- Start with education, not creation: Dee advises potential content entrepreneurs to do their research before creating their first content.
– Kelly Wynne
To learn how Dee tackles her content creation, why she likes YouTube’s AdSense program, and her great advice for content entrepreneurs, check out the longer story.
Know a content creator who’s going full tilt? DM us or reply to this email.
Caught on … Twitter
“Content creates clout.” – Daniel Kading
things to know
we’re a stan for Steve ‘Destiny’ Bonnell
Twitcher Steve “Destiny” Bonnell established a following on his platform by “broadcasting nearly constant footage of himself, usually talking politics, playing video games, debating people, or some combination of the three,” according to Mother Jones.
He spends almost 16 hours a day video gaming for his now 685K followers, occasionally inserting numerous left-wing ideologies. Countless debates and political discussions erupt on his channel, causing his viewers to tune for both gaming techniques and the additional commentary.
Among his revenue streams, Destiny offers four subscriber tiers, from $5 to $40 a month based on access level and benefits.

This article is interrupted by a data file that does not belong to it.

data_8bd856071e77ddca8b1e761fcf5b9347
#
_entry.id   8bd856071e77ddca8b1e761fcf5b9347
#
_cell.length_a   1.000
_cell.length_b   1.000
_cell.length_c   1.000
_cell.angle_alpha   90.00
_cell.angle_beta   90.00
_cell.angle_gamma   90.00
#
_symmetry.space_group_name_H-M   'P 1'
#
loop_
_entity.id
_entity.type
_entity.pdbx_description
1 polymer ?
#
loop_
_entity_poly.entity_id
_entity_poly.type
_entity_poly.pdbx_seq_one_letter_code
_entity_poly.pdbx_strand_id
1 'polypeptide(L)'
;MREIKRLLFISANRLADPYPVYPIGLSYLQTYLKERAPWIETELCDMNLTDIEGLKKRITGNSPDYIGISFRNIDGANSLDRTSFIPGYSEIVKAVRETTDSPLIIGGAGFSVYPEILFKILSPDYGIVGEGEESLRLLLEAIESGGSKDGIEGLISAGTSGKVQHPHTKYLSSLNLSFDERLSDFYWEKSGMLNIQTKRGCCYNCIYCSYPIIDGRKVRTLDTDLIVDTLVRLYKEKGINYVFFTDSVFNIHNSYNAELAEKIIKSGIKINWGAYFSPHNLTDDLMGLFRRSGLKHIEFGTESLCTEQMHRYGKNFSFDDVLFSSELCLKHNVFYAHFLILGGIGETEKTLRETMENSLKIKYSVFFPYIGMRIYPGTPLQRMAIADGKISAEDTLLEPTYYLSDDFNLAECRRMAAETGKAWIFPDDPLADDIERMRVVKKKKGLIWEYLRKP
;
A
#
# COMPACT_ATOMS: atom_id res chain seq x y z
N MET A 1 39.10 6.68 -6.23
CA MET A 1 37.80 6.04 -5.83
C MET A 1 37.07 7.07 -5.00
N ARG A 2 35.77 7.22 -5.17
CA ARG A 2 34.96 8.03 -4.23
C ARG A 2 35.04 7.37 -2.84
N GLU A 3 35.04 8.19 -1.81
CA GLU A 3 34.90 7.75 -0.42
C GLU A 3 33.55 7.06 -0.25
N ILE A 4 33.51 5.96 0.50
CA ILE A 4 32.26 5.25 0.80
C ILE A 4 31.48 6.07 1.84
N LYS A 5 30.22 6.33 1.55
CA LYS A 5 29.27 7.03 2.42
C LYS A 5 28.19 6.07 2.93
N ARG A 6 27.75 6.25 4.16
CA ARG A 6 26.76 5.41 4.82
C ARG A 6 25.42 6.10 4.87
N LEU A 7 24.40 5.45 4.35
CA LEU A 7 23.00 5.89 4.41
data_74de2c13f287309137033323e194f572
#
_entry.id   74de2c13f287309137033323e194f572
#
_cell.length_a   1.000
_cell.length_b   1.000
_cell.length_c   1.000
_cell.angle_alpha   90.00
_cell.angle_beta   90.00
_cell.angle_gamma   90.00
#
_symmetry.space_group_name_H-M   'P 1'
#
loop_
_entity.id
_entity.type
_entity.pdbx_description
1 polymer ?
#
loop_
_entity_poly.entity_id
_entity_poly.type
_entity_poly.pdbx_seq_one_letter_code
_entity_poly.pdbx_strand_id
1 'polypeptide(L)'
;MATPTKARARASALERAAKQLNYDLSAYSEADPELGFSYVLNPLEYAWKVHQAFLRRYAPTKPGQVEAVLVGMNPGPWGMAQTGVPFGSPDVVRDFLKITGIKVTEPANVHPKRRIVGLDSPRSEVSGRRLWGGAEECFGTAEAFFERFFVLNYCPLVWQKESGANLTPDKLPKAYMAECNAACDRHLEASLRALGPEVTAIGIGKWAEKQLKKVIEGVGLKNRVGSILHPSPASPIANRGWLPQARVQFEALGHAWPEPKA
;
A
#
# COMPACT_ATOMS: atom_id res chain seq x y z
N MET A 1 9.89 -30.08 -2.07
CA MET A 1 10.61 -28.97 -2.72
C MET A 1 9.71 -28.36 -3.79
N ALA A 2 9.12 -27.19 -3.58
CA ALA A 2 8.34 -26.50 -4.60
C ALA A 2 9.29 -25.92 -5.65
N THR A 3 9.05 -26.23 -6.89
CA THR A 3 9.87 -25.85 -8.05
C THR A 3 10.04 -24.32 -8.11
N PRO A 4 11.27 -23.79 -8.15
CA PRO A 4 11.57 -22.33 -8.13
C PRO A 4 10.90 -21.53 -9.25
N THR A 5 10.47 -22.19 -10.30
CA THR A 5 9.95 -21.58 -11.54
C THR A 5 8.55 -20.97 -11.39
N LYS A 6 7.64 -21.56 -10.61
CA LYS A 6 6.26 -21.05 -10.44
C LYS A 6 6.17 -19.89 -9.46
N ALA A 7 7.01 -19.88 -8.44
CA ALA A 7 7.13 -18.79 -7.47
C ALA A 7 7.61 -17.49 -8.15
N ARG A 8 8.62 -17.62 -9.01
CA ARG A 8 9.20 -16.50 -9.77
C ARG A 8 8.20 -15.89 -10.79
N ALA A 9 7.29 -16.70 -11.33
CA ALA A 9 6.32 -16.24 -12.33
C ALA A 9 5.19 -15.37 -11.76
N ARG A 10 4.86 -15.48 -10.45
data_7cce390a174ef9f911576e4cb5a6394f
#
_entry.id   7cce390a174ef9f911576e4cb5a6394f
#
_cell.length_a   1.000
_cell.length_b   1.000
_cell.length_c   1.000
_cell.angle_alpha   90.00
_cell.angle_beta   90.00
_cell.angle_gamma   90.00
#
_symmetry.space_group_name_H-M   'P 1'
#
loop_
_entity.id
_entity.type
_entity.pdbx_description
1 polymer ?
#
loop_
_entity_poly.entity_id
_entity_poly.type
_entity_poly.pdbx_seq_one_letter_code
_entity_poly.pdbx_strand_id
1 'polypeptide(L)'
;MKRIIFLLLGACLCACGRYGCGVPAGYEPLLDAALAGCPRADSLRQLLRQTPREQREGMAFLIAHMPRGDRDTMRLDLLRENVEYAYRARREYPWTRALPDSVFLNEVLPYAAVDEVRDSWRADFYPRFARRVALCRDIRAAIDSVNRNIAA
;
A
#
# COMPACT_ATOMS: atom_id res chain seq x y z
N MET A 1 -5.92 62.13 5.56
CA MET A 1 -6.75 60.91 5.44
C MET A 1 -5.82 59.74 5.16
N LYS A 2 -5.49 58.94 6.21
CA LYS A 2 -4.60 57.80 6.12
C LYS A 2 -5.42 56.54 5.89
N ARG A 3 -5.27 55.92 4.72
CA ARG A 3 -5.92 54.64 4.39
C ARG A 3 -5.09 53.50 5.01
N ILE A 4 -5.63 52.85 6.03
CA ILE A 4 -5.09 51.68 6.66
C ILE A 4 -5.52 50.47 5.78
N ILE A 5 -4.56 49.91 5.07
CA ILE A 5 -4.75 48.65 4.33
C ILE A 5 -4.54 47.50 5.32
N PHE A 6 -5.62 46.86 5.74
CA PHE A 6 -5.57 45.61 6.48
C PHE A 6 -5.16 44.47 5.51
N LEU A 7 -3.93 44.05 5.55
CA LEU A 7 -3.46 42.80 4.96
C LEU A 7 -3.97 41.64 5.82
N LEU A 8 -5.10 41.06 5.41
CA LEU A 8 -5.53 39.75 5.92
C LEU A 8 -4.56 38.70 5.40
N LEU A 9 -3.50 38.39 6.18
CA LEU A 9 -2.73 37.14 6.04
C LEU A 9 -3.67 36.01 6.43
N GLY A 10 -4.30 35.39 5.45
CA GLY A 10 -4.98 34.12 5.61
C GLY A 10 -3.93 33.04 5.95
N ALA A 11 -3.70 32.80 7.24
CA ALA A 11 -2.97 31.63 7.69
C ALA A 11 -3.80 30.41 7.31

Why we’re a Stan: Destiny uses his own site to host his subscription services so he doesn’t have to give a cut to third parties. He also has a unique gaming tilt by bringing in political conversations.
– Shameyka McCalman
the business of content
- The Community Token Business Model for Content Creators (Content Inc. podcast)
- Is Facebook’s Move to Meta Good or Evil? (This Old Marketing podcast)
- Branding Ideas Every Small Business Should Consider (BBB; OA online)
- Ask These 3 Questions Before Investing Your Life Savings into an Idea (CNBC)
- 15 Effective Ways Entrepreneurs Can Better Cope with Financial Stress (Forbes)
the tilt team
Your team for this issue: Joe Pulizzi, Ann Gynn, Laura Kozak, Marc Maxhimer, and Dave Anthony, with an assist from Sarah Lindenfeld Hall, Kelly Wynne, Shameyka McCalman, and Don Borger.
Visit our merch store to get your goodies (and maybe some holiday gifts as well). T-shirts, mugs, hoodies, and more are available.
We accept all major credit cards and $TILT coin!
(Hint: Refer more friends, get more $TILT coin for merch.)